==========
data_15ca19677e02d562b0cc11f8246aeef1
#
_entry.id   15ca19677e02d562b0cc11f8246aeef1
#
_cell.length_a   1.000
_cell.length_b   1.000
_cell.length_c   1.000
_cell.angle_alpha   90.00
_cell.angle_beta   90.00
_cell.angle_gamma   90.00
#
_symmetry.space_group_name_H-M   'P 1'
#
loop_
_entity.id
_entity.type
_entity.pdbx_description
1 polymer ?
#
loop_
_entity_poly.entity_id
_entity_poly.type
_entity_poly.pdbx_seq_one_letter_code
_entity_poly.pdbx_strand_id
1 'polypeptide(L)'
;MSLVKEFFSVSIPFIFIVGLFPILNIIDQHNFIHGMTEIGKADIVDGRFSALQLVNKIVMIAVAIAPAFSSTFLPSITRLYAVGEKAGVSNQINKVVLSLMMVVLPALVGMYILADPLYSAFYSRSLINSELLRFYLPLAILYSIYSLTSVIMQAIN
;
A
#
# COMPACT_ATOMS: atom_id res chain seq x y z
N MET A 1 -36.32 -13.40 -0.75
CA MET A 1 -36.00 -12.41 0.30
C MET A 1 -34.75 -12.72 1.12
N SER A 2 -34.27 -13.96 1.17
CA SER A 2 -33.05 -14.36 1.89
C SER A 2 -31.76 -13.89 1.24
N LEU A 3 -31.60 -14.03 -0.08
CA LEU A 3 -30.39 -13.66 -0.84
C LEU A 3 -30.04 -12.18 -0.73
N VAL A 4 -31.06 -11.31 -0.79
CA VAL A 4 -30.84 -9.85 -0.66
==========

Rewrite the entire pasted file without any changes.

data_15ca19677e02d562b0cc11f8246aeef1
#
_entry.id   15ca19677e02d562b0cc11f8246aeef1
#
_cell.length_a   1.000
_cell.length_b   1.000
_cell.length_c   1.000
_cell.angle_alpha   90.00
_cell.angle_beta   90.00
_cell.angle_gamma   90.00
#
_symmetry.space_group_name_H-M   'P 1'
#
loop_
_entity.id
_entity.type
_entity.pdbx_description
1 polymer ?
#
loop_
_entity_poly.entity_id
_entity_poly.type
_entity_poly.pdbx_seq_one_letter_code
_entity_poly.pdbx_strand_id
1 'polypeptide(L)'
;MSLVKEFFSVSIPFIFIVGLFPILNIIDQHNFIHGMTEIGKADIVDGRFSALQLVNKIVMIAVAIAPAFSSTFLPSITRLYAVGEKAGVSNQINKVVLSLMMVVLPALVGMYILADPLYSAFYSRSLINSELLRFYLPLAILYSIYSLTSVIMQAIN
;
A
#
# COMPACT_ATOMS: atom_id res chain seq x y z
N MET A 1 -36.32 -13.40 -0.75
CA MET A 1 -36.00 -12.41 0.30
C MET A 1 -34.75 -12.72 1.12
N SER A 2 -34.27 -13.96 1.17
CA SER A 2 -33.05 -14.36 1.89
C SER A 2 -31.76 -13.89 1.24
N LEU A 3 -31.60 -14.03 -0.08
CA LEU A 3 -30.39 -13.66 -0.84
C LEU A 3 -30.04 -12.18 -0.73
N VAL A 4 -31.06 -11.31 -0.79
CA VAL A 4 -30.84 -9.85 -0.66